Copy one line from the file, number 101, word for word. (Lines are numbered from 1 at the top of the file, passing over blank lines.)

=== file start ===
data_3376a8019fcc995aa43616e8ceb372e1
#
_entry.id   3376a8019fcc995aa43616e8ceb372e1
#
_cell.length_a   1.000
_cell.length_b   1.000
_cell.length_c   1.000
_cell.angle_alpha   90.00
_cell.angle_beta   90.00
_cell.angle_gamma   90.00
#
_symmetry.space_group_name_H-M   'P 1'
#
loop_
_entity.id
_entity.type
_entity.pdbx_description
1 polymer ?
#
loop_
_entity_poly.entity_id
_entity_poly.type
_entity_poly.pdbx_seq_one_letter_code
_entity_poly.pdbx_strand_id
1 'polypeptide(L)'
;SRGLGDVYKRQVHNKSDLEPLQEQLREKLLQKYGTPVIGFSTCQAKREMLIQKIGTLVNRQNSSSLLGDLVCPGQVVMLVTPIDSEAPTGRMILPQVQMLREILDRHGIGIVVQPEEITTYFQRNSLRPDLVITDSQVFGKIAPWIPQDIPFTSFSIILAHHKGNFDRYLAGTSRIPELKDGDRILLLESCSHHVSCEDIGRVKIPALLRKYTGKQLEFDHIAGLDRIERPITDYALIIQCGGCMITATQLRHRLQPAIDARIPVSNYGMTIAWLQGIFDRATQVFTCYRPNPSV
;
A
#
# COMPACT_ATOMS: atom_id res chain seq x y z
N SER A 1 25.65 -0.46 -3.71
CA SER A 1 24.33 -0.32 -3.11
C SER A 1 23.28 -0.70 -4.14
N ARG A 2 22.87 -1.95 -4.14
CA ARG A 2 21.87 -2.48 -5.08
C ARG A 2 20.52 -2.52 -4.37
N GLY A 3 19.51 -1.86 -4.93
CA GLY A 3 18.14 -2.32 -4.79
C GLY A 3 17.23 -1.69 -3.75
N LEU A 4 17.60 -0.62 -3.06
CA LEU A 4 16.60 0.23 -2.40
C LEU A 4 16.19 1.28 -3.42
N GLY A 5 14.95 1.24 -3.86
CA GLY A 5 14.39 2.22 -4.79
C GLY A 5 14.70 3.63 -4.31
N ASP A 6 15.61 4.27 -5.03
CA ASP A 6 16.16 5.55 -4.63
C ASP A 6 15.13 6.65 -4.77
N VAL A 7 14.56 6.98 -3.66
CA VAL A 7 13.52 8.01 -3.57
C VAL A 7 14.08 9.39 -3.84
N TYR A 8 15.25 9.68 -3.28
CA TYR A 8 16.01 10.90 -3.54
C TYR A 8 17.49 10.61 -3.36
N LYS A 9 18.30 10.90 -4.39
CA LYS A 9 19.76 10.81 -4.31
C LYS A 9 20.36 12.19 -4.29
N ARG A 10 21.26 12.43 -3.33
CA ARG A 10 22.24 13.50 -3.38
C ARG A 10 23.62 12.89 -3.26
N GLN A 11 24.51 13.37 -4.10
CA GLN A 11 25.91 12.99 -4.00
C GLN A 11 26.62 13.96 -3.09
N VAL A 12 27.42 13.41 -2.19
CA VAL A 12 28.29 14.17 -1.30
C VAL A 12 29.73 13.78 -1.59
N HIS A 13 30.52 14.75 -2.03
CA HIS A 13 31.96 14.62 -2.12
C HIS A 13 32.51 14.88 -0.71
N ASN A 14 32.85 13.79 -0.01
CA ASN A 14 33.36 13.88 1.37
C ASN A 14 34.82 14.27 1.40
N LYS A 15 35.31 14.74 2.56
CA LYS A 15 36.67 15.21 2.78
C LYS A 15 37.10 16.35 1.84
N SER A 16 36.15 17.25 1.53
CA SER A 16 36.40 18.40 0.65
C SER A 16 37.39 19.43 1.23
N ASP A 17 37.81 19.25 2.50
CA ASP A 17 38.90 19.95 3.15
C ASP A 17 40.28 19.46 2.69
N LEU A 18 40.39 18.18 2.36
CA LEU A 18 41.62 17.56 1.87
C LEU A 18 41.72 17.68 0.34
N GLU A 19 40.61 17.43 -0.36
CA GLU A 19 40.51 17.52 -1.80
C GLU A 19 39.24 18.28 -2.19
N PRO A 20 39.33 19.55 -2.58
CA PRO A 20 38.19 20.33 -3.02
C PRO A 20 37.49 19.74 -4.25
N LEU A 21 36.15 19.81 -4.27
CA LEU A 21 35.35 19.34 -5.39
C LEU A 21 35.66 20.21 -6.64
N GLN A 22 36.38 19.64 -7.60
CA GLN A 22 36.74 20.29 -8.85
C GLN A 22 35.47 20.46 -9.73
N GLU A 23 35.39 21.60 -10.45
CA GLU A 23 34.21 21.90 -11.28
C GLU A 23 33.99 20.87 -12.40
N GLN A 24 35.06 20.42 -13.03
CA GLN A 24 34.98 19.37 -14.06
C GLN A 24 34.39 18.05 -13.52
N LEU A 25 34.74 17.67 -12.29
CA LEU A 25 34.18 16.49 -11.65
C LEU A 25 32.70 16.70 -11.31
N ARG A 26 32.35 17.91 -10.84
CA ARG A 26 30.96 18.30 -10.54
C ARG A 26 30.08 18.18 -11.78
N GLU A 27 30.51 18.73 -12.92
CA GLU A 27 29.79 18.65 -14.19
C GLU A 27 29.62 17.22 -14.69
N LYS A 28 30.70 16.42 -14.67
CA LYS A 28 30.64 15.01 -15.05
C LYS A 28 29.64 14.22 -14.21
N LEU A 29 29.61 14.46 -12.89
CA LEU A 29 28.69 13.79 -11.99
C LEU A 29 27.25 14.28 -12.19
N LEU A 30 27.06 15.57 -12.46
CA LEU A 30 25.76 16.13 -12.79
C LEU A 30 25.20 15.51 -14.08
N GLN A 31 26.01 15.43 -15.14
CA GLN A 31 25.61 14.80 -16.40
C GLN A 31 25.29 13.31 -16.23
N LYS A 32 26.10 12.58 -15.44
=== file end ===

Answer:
CA GLN A 24 34.98 19.37 -14.06